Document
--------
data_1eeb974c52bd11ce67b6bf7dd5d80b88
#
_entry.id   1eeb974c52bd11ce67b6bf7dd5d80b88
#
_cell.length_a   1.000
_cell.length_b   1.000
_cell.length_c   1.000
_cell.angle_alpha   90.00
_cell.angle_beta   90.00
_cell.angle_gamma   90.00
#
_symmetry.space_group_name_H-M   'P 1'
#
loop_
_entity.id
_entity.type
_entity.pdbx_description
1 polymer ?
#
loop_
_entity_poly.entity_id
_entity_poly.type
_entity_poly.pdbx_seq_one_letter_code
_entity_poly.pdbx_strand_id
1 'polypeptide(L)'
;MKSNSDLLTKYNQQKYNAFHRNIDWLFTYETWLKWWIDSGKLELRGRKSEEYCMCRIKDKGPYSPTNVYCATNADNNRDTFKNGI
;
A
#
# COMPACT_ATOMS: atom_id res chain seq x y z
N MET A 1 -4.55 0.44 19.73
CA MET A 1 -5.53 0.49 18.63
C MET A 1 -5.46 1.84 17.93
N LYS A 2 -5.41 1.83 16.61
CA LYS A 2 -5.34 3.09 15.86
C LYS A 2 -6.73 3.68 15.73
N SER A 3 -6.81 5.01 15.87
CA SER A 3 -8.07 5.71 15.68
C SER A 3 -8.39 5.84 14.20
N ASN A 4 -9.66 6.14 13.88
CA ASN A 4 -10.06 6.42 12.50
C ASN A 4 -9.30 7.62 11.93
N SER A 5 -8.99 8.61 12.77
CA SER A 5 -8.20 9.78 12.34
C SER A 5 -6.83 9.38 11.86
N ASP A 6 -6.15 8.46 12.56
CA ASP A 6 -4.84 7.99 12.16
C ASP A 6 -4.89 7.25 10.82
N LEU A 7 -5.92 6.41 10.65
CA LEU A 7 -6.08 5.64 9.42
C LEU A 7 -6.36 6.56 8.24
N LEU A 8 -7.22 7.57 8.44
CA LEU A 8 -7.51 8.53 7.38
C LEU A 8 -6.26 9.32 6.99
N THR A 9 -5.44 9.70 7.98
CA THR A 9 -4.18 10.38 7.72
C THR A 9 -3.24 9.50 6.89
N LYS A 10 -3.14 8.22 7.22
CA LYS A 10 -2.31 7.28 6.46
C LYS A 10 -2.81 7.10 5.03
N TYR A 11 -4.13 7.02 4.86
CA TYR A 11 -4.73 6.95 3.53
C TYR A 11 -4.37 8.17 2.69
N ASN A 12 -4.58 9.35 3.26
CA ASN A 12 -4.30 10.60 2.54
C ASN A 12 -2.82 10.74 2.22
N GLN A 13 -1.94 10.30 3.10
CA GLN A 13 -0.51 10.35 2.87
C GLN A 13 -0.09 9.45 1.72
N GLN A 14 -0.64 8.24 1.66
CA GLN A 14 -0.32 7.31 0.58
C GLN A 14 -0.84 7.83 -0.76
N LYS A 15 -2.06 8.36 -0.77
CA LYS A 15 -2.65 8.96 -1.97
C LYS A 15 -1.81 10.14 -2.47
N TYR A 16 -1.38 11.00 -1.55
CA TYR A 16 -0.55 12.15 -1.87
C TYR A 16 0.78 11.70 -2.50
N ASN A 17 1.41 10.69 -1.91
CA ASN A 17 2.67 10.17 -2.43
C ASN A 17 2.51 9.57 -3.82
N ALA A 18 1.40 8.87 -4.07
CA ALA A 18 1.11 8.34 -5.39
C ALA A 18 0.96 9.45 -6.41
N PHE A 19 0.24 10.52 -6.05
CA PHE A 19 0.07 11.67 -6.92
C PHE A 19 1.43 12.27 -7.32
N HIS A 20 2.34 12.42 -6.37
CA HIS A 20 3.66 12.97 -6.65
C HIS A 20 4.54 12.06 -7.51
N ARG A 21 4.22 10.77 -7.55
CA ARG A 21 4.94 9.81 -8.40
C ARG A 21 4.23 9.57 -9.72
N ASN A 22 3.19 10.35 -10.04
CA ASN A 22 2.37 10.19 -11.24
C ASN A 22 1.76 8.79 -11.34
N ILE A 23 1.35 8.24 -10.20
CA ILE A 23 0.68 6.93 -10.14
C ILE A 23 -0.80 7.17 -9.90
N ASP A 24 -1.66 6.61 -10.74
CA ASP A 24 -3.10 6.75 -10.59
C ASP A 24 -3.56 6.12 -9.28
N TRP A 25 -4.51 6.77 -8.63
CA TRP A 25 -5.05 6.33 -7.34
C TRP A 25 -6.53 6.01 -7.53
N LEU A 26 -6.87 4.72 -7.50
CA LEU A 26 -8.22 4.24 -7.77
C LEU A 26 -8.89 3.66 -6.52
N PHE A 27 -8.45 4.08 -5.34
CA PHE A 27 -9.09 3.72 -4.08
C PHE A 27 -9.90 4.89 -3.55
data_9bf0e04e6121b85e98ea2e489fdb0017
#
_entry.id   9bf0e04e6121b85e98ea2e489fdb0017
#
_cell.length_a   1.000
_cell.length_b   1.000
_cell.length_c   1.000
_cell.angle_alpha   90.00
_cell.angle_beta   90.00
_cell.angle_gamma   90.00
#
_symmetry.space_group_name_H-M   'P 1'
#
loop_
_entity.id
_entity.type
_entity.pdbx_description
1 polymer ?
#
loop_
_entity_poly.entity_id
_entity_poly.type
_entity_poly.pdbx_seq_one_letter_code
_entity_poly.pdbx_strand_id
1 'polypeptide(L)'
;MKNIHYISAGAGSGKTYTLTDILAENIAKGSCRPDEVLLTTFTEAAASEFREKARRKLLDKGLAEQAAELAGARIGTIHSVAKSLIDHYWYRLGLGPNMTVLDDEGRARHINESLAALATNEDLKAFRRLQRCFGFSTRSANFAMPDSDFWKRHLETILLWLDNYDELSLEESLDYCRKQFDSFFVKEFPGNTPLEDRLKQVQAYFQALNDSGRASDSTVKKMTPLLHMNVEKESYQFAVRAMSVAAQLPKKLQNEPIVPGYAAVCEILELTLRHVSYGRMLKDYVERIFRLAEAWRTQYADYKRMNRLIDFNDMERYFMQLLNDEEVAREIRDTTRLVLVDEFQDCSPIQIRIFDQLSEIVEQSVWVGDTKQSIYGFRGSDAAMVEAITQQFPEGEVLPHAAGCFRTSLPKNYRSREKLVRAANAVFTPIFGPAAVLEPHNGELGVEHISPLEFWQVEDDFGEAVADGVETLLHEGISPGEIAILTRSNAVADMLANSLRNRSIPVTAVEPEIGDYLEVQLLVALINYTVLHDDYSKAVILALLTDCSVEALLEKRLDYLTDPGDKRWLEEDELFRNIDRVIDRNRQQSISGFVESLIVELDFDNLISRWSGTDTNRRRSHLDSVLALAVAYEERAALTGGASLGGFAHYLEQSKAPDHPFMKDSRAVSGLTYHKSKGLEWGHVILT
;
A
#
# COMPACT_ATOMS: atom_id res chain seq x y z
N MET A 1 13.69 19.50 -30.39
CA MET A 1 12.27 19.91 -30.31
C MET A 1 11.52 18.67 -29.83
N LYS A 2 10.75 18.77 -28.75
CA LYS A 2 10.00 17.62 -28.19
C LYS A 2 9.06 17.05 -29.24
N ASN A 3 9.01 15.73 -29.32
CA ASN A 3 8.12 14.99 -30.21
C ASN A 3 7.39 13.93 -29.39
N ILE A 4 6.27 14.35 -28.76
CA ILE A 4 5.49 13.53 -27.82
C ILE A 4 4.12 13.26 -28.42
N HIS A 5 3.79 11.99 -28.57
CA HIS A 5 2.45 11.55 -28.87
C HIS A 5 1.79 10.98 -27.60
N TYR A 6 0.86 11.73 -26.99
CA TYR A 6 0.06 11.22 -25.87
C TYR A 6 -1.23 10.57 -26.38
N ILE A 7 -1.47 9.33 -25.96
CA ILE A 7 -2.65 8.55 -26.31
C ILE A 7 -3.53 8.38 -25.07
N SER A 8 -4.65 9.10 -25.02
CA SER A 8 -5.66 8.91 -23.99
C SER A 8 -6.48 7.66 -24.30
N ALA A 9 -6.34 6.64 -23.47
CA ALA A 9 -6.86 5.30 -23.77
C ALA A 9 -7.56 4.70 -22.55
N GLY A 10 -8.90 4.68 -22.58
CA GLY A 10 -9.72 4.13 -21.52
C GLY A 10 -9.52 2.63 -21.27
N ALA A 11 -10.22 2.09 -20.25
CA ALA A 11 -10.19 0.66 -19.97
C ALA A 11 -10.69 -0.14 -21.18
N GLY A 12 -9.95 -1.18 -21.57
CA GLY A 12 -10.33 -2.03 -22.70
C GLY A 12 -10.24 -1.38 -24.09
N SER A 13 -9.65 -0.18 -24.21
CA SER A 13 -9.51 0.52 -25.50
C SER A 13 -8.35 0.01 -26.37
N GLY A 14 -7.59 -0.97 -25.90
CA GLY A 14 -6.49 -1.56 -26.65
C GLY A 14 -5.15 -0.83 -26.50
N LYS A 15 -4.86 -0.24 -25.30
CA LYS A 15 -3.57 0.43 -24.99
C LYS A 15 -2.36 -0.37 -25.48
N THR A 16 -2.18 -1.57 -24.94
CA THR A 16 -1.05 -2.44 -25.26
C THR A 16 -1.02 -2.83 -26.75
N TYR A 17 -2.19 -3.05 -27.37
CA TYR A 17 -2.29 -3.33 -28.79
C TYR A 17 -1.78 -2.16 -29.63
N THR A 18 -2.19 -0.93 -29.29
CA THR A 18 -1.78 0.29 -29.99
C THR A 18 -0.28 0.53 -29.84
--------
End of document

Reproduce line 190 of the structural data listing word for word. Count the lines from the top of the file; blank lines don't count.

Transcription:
N TYR A 17 -2.19 -3.05 -27.37